As a discipline of Olympic weightlifting, snatching is a technically enormously demanding movement sequence. Small mistakes are often overlooked, but they lead to deviations from the ideal movement sequence.
Especially in Olympic weightlifting, it is difficult to achieve good results without constantly trying to perfect your own technique. Necessary qualities such as strength, quickness, or mobility can be developed and improved by an athlete with continuous training. But with bad technique and incorrect execution of the exercises, the potential of an athlete is limited, because thereby his actually possible performance potential is inhibited.
The right position at the beginning of the exercise is a prerequisite for successful repetition. Only if the various phases in Olympic weightlifting are performed as precisely as possible can the barbell trajectory be optimally executed, resulting in a maximal moved weight. The athlete should therefore not only know the correct motions of his body, but also the rational course of the barbell trajectory and how it can be influenced.
Different movements in the first pulling phase
Just as important as the starting position is lifting the bar off the ground, i.e., the first pull of the Snatch. Even small mistakes in the posture usually result in even larger ones in subsequent phases, and compensation is almost impossible. Therefore, it is essential to start in the right position at the beginning.
In contrast to the second phase, a rather moderate effort is required in the first pulling phase. The bar has reached a height of about 35% of the athlete’s body height and moves closer to him at this point. The curve of the trajectory thus goes in the direction of the athlete. How strongly the bar moves in this phase, however, depends among other things on the body size. For an athlete with a height of 1.50 m, the bar is on average 4 cm. With a height of 1.70 m, it is already 8 cm and with a 1.90 m athlete, the bar moves an average of 12 cm. Accordingly, the barbell trajectory of athletes of different sizes can look different with the same design. The maximum height is only reached if the bar remains close enough to the body.
Timing is especially important in the second pull and in the regrouping phase. This is where the maximum velocity of the bar should develop – the movement sequence must be right. In this second phase, the barbell trajectory will move vertically, away from the athlete. However, this distance should be kept as small as possible, because only if the bar stays close to the body, an optimal velocity can be generated to reach the maximum height afterwards.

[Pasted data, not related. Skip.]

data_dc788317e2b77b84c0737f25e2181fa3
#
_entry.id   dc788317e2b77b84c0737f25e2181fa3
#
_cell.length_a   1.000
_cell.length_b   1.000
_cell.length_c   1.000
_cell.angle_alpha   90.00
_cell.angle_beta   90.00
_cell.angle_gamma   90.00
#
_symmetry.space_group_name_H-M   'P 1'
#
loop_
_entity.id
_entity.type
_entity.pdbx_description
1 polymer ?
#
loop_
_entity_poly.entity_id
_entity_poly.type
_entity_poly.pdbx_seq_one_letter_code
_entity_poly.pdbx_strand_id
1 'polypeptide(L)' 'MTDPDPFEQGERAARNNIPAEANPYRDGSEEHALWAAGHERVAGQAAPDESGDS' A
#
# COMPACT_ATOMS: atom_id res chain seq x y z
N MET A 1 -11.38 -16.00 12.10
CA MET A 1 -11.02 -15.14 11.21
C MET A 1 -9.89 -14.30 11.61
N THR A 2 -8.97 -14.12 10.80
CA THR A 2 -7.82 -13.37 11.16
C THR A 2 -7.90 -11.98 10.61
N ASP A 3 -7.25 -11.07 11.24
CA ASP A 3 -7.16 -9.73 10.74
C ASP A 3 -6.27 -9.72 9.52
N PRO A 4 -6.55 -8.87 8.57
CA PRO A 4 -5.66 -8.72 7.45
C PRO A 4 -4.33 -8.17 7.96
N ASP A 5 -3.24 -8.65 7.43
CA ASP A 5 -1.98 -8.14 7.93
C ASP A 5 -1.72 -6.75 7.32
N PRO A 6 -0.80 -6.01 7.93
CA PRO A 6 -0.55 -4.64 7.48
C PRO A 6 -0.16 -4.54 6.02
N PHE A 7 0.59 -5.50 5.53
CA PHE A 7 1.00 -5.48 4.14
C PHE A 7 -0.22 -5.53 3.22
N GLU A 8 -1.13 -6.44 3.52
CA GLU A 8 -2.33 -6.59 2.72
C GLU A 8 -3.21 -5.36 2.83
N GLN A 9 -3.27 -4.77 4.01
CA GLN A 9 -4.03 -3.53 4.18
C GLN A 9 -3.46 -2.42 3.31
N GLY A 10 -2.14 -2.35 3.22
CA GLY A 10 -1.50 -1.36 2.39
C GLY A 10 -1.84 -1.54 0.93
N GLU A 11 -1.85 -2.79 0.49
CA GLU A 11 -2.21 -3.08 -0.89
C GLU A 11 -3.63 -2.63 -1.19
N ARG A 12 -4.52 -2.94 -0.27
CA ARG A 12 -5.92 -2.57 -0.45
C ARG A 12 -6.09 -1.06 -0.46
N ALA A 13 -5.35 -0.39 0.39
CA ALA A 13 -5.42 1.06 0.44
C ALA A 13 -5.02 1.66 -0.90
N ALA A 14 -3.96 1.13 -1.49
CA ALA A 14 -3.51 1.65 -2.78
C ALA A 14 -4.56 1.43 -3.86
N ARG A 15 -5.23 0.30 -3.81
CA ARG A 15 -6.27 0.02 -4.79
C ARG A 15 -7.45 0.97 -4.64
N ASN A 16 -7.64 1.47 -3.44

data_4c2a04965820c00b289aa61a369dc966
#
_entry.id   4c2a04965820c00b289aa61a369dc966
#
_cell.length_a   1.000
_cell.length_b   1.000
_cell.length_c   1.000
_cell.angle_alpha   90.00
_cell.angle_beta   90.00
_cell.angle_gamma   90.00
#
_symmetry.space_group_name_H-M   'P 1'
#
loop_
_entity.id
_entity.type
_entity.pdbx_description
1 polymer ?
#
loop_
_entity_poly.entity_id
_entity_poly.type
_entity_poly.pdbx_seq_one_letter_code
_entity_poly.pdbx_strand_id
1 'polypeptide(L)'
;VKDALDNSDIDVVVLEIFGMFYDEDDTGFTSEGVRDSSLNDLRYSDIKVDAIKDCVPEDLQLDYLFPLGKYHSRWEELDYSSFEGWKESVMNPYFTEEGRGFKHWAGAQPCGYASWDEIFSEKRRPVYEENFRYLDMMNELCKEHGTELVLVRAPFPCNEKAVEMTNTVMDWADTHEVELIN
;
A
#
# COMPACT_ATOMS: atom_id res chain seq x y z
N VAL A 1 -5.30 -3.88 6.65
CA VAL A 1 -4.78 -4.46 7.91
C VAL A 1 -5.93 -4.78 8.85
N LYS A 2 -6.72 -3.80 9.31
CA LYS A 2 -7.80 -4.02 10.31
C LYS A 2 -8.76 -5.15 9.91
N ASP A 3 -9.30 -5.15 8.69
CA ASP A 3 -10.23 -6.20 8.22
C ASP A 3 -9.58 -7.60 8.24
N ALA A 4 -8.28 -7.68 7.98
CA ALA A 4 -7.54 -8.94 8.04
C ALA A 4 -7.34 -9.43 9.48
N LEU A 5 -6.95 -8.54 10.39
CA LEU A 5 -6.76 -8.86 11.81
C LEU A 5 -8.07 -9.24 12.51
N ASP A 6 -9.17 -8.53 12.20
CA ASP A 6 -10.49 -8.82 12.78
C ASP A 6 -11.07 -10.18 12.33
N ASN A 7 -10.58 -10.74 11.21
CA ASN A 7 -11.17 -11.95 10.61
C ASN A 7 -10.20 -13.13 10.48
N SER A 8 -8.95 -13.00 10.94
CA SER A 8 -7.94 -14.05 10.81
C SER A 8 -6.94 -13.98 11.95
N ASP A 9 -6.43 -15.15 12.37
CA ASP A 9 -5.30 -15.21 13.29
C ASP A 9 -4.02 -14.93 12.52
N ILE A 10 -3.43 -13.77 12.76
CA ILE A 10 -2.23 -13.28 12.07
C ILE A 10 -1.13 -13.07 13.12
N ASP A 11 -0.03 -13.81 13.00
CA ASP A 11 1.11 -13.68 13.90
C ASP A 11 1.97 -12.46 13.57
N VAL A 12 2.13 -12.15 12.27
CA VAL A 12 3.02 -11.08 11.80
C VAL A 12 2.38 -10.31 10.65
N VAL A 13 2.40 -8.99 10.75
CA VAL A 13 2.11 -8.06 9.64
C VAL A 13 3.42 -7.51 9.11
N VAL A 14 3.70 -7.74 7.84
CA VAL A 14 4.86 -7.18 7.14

Only the position of the feet can be decisive for the success of the individual phases. If the feet are already a few centimeters in front of the bar in the starting position, the bar will move considerably away from the athlete in the second phase. The further the feet are in front of the bar, the worse the conditions for maintaining balance and realizing power potential will be.
Body size is always a decisive factor
It is also known that smaller and lighter athletes only reach a relatively lower maximum height with the bar. The final height depends on the developed maximum velocity in the second phase. This is also relatively higher for larger athletes, as their acceleration is better.
Once the maximum height has been reached, the trajectory makes a downward loop towards the athlete and the height of the bar decreases again. This downward movement of the dumbbell depends on the size of the athlete, but also, for example, on the distance between the hands. On average, the bar decreases by 5-9% of the athlete’s size.
Ultimately, the right technique is the key to success. The attempt to approach an optimal barbell trajectory is a time-consuming challenge that can only be mastered gradually with a strong stamina. There will always be new small mistakes, but perfection can only be achieved through targeted technique training.
With Enode Pro these problems can be tackled. The strength training of the athletes is optimized by precise velocity and technique analyses. The sensor and app produce scientifically accurate images of your technique, and the trajectory reveals weak points that even an experienced trainer cannot identify.